- Lack of methyl bromide availability would result in a significant market disruption.
- No technically and economically feasible alternatives or substitutes are available.
A nomination does not guarantee that these uses will be authorized. Nominations must go through EPA’s official rulemaking process and be authorized by the Parties to the Montreal ProtocolMontreal ProtocolThe international treaty governing the protection of stratospheric ozone. The Montreal Protocol on Substances That Deplete the Ozone Layer and its amendments control the phaseout of ODS production and use. Under the Montreal Protocol, several international organizations report on the science of ozone depletion, implement projects to help move away from ODS, and provide a forum for policy discussions. In addition, the Multilateral Fund provides resources to developing nations to promote the transition to ozone-safe technologies. The full text of the Montreal Protocol (http://ozone.unep.org/Publications/MP_Handbook/Section_1.1_The_Montreal_Protocol/) is available from the United Nations Environmental Programme (UNEP)..
Methyl Bromide for Quarantine and Preshipment
A separate exemption under the Montreal Protocol and the Clean Air Act allows the production and consumption of methyl bromide for quarantine and preshipment (QPS) purposes.
Quarantine fumigation prevents the introduction of specific quarantine pests into a defined geographical area, such as an importing country. Quarantine treatments must meet the requirements of the USDA's Animal and Plant Health Insepction Service (APHIS) treatment manual or the listed treatments compiled by the National Plant Board. An example of a quarantine application of methyl bromide is the fumigation of logs to control wood-boring pests.
Methyl bromide may be used fumigate commodities within 21 days of export to meet the official requirements of the importing or exporting country. An example of a preshipment use of methyl bromide is the application to exported nuts immediately before shipment because of official requirements of the destination country.
QPS methyl bromide may not be used in residential structures or in public food service facilities such as restaurants.
Distributors and applicators of QPS methyl bromide have reporting and recordkeeping requirements. The form can be found on the recordkeeping and reporting page.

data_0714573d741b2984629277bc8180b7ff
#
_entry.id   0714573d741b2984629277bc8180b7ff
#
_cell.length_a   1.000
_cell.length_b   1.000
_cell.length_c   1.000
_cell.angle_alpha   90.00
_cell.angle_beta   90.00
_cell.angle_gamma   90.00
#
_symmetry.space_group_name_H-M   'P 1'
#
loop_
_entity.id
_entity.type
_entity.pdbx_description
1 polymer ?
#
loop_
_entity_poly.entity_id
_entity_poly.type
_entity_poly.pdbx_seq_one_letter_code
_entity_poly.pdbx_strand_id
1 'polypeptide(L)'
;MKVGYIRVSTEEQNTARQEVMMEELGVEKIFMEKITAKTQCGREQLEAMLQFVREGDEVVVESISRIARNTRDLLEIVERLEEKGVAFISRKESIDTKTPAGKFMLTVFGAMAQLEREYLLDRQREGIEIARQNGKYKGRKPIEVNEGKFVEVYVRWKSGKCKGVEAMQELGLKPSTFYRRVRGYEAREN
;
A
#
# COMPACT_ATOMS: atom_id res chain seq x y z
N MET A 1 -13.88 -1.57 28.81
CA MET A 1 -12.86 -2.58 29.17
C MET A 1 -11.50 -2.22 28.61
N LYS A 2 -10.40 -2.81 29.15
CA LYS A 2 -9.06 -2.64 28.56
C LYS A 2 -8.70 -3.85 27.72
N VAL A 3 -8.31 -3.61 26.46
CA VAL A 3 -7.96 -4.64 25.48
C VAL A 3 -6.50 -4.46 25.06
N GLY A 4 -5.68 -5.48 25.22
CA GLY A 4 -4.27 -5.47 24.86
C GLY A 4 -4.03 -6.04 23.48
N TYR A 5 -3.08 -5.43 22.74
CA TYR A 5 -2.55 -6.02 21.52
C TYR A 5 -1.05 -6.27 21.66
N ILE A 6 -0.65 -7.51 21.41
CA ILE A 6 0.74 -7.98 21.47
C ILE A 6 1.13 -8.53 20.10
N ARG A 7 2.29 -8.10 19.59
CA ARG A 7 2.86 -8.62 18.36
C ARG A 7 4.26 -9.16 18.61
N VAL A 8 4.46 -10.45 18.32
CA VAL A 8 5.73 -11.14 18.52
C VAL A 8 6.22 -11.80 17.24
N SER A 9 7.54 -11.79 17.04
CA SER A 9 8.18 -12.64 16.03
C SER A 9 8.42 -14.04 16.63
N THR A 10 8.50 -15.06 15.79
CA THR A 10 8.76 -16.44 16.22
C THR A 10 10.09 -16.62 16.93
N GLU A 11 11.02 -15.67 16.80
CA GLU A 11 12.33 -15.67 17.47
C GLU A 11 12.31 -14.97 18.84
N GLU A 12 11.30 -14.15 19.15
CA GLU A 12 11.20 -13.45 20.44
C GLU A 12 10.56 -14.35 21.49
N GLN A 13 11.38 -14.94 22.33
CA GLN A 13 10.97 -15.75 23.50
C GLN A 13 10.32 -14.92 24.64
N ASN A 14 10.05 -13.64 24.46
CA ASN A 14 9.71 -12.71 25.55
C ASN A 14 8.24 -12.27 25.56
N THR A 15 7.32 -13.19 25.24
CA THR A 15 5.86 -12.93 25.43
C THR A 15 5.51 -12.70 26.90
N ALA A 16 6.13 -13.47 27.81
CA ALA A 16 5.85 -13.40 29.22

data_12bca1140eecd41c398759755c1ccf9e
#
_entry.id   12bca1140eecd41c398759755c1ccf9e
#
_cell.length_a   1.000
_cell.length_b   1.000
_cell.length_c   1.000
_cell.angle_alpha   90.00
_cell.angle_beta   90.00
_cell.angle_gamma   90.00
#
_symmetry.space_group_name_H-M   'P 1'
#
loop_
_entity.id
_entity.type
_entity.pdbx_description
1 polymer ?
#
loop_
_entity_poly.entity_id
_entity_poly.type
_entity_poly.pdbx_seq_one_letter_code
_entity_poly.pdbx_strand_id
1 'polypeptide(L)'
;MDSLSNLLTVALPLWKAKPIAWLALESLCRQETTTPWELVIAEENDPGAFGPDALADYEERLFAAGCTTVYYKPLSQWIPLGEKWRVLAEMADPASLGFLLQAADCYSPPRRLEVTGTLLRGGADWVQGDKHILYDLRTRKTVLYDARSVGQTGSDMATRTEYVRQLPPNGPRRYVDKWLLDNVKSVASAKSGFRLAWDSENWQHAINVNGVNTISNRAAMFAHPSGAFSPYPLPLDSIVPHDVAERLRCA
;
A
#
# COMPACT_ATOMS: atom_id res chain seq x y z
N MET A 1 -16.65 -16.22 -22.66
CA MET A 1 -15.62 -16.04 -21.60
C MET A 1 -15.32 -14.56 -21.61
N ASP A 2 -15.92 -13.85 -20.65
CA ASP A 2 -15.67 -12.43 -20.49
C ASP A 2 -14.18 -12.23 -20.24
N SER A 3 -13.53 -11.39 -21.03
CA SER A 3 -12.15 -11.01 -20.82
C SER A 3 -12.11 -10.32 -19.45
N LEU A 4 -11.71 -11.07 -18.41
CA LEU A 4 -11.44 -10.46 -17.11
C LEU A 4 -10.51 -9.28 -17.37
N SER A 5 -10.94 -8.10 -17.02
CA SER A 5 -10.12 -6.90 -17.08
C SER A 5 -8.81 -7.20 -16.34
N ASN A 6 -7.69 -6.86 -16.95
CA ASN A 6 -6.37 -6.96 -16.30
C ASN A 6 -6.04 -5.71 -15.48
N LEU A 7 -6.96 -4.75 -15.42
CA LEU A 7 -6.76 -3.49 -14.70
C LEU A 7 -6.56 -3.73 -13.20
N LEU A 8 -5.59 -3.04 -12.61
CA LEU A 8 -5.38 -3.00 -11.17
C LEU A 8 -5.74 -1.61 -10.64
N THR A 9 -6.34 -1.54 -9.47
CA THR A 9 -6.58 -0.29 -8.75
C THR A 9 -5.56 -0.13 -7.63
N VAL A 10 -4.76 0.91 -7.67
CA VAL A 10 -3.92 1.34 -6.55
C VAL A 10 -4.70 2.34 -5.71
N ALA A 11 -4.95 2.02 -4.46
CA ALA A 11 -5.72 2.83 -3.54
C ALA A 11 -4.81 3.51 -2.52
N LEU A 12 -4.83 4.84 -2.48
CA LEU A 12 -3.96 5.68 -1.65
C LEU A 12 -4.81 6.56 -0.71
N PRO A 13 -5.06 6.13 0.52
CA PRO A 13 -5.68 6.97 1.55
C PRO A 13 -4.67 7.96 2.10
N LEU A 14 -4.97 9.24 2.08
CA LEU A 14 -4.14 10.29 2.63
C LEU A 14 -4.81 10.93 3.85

See the complete QPS rule: Protection of Stratospheric Ozone: Process for Exempting Quarantine and Preshipment Applications of Methyl Bromide (January 2, 2003, 68 FR 238).
Apply for a Methyl Bromide Critical Use Exemption
Applications for critical use exemptions are due September 15th every year. The U.S. government reviews the applications and seeks authorization for those uses from the Parties to the Montreal Protocol if they meet the critical use criteria. View the notice in the Federal Register describing information needed in an application.
Once the Parties authorize critical uses and an amount of methyl bromide for those critical uses, EPA publishes a rule allowing for the production of critical use methyl bromide. Each round of application and review takes three years.
Download the application forms below.
Pre-plant application form
- Application form for pre-plant sectors (PDF version)
Post-harvest application form
- Application form for post-harvest application form (PDF version)
Methyl Bromide Reporting Forms
Most transactions involving methyl bromide (e.g., production, transfer, sale) must be reported to EPA. If you are not sure if you need to report to EPA, please contact us.
Methyl bromide reporting forms are due 45 days after the end of the quarterly reporting period. Certification forms for the order/purchase of methyl bromide for critical uses or QPS applications do not need to be submitted to EPA.
For methyl bromide laboratory suppliers: Please use the Class I Laboratory Supplier Quarterly Report to report on the amount of methyl bromide purchased from producers and/or importers and sold to laboratory customers.